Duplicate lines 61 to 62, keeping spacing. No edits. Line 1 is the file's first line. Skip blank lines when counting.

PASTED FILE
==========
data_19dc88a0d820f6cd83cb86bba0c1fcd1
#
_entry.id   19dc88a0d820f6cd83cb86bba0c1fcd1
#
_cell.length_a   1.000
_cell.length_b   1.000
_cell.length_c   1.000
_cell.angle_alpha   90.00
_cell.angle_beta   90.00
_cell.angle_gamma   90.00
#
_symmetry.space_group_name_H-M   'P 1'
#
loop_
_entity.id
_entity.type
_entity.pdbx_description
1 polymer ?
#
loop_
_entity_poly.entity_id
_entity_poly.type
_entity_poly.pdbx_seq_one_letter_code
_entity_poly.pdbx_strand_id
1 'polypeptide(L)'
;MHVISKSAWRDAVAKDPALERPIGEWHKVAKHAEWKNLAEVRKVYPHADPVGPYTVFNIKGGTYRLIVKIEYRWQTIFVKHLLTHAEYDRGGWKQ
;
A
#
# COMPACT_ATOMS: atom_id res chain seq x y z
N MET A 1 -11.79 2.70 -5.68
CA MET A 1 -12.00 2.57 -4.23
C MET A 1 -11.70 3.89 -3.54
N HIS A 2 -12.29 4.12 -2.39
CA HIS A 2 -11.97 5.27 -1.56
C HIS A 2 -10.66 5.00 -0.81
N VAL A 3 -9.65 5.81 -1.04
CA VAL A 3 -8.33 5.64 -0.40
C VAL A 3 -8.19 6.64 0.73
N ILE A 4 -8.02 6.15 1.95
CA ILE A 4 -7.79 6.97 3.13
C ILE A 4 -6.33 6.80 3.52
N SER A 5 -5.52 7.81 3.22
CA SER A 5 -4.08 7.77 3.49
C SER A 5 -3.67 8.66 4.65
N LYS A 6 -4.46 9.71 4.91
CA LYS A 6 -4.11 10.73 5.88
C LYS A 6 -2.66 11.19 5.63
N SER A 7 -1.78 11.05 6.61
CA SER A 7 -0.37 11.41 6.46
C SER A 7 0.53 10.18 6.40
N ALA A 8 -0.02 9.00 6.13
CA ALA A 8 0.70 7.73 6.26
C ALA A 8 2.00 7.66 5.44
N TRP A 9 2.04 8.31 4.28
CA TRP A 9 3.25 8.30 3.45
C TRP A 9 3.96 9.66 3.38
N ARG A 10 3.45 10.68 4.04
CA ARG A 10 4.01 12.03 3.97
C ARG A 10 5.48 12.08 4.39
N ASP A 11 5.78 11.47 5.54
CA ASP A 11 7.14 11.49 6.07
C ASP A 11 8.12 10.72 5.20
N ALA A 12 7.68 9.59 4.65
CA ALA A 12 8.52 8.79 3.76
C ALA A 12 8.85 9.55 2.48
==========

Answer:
N ASP A 11 5.78 11.47 5.54
CA ASP A 11 7.14 11.49 6.07